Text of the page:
In allocating assets, diversification is key. Diversification is only meant to control risk, not increase return. Investing in multiple uncorrelated asset classes, each with the same risk factor and expected return, will decrease the collective risk factor while maintaining the same expected return.

This is Swensen’s basic formula for an individual investment portfolio:

  • Domestic Equity 30%
  • Emerging Market Equity 5%
  • Foreign Developed Equity 15%
  • Real Estate Investment Trusts 20%
  • U.S. Treasury Notes and Bonds 15%
  • U.S. Treasury Inflation-Protection Securities 15%

After choosing asset allocations, it is important to constantly rebalance your portfolio to maintain these allocations. Swensen recommends rebalancing more frequently with higher volatility assets. For stocks, rebalance daily (but remember that Swensen does not have to worry about tax liabilities). This emphasizes the contrarian approach to investing. Swensen strongly discourages momentum investing.

Where the market is efficient, there are no mispricings for active managers to exploit. Swensen asserts that in such markets, “Good results stem from luck, not skill.” Index funds historically offer better returns than mutual funds simply because they don’t have the active management costs.

Swensen does advocate some allocation into real estate and private and foreign equity. This is more difficult for an individual to directly access, but there are ETFs that track alternative investments.

Finally, trying to time the market is futile.

Corporate Debt

March 23, 2009

With the economic recession rippling through the economy, everyone is still looking for safe havens to park their money. While this may mean cash or gold or Treasuries, there are still some decent ways to get a modest return with your money in the current market. One of the most often overlooked segment by the average investor is the corporate debt arena. With the ‘Bond’ moniker, images of low risk and low return dance off to the side while the appeal of potential higher returns in stocks take center stage.  But the looming threat of bankruptcy has beaten down a lot of corporate bonds that now trade anywhere from as low as 10 cent on the dollar.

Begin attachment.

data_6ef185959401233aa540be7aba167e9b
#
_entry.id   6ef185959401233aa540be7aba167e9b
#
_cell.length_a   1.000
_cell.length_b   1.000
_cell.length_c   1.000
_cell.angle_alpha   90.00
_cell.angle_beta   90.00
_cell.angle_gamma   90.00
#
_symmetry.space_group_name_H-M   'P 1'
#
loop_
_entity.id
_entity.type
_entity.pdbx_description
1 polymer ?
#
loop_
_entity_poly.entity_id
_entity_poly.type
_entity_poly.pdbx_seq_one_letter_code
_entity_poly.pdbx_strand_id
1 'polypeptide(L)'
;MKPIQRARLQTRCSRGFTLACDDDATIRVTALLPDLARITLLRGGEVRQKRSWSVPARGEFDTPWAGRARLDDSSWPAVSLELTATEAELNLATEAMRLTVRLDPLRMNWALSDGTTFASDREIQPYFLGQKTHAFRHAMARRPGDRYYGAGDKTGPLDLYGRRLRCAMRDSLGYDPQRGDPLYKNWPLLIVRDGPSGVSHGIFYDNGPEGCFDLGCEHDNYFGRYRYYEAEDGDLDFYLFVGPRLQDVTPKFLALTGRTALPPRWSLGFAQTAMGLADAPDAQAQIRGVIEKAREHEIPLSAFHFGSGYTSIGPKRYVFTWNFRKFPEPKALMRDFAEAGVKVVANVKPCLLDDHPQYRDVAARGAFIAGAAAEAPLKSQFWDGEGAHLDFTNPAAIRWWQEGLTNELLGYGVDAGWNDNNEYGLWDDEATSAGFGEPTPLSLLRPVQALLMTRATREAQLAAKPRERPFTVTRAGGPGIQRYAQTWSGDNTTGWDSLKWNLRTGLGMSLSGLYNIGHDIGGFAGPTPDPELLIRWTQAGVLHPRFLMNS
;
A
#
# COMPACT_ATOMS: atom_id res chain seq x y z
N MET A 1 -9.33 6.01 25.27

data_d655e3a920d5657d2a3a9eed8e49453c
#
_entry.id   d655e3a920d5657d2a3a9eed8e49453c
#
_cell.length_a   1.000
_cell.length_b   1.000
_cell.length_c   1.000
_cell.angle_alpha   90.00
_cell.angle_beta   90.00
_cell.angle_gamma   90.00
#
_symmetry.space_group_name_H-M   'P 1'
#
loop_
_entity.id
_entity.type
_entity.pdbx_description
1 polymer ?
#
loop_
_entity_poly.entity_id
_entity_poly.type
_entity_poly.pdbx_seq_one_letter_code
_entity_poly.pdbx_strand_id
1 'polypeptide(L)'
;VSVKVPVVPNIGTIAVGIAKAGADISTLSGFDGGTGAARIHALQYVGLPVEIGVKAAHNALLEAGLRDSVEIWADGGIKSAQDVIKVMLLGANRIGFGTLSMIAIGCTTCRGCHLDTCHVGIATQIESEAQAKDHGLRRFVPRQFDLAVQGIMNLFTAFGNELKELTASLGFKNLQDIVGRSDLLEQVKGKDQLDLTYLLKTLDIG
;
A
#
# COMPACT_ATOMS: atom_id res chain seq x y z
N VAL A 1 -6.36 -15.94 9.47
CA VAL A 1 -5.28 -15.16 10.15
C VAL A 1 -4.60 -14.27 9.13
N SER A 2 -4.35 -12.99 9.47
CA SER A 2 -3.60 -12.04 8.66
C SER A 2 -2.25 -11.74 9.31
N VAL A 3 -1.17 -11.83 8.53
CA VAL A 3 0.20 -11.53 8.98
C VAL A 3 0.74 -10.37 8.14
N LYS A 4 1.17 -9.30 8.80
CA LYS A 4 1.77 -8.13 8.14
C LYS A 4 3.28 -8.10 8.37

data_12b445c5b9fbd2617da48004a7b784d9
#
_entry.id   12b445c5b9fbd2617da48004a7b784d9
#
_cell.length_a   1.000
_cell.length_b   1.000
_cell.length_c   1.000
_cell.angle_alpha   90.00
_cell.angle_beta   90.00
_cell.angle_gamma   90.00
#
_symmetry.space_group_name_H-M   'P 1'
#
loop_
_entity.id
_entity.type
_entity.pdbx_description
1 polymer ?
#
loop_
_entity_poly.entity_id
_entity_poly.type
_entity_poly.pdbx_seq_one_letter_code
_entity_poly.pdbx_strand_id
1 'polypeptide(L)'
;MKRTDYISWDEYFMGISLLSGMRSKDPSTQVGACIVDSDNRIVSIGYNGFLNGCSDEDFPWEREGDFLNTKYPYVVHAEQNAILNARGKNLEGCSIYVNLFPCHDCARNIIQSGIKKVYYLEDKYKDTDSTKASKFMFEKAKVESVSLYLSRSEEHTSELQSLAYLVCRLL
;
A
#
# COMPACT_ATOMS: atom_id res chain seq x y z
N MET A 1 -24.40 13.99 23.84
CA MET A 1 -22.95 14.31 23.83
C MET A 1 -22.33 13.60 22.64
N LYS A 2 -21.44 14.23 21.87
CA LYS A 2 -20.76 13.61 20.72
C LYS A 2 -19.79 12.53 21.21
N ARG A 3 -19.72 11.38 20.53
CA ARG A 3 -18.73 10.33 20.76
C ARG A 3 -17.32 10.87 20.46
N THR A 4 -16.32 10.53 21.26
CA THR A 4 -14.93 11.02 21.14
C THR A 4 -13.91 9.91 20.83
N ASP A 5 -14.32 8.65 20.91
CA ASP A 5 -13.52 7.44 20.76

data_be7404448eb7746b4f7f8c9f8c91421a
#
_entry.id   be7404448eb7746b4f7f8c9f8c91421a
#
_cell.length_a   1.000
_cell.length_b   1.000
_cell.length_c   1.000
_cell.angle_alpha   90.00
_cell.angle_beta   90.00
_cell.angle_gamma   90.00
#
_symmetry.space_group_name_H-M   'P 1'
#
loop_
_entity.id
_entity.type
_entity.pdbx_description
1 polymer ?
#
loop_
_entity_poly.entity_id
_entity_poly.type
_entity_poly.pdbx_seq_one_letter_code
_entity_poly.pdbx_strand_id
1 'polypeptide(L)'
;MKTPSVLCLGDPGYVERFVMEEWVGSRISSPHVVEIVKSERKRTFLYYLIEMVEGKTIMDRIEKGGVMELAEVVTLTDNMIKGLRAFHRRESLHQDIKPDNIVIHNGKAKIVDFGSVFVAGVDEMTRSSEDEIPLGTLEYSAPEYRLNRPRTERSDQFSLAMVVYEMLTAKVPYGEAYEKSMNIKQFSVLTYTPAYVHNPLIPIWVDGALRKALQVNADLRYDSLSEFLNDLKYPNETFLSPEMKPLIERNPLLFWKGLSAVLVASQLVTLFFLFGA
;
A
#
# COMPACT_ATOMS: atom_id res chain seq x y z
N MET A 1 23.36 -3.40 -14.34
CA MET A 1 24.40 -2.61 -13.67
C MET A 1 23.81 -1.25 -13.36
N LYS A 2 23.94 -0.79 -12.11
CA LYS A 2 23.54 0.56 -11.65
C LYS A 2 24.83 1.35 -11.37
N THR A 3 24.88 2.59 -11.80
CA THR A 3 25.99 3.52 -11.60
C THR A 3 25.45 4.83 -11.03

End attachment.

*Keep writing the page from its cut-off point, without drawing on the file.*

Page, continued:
Now one might argue that this discount on a corporate bond is due to the lack of faith in seeing these bonds last until their maturity.  While this is a large part of the reason certain bonds are available for cheap, the discount is also due in part to major bondholders (i.e.- investment banks) being forced to sell early to raise capital.  Because of the credit crisis, waiting for a semi-annual dividend interest payment doesn’t help enough with short-term cash flow issues experienced by companies bleeding money.  So who can benefit from these cheap bonds?

In the normal bond market, you would need a few thousand dollars to buy most of these bond certificates.  The major risk factor affecting corporate bonds is the risk of bankruptcy.  While a bond holder would not get completely wiped out like a common stockholder, there is a restructuring of debt provisions in a Chapter 11 bankruptcy and a totem pole of who gets paid with the leftover assests in a Chapter 7 bankruptcy.  And in the short-term, there is also the potential for a prolonged devaluation of the market price of the bond.

On the upside is the set dividend interest payment of the bond.  For corporate debt with a less than stellar rating, these could be anywhere from 6% to 15% on an annual basis.  And unlike common stock, which dispenses a dividend at the discretion of their board of directors, bonds will never cut their dividend unless the company is forced into bankruptcy.  An extra bonus if you are able to buy a corporate bond at a discount is the gain realized upon the maturation of the security.  So if you buy a bond at 80 cents on the dollar, you get an additional 20% gain when the bond is paid back in full in addition to interest earned while you held the bond.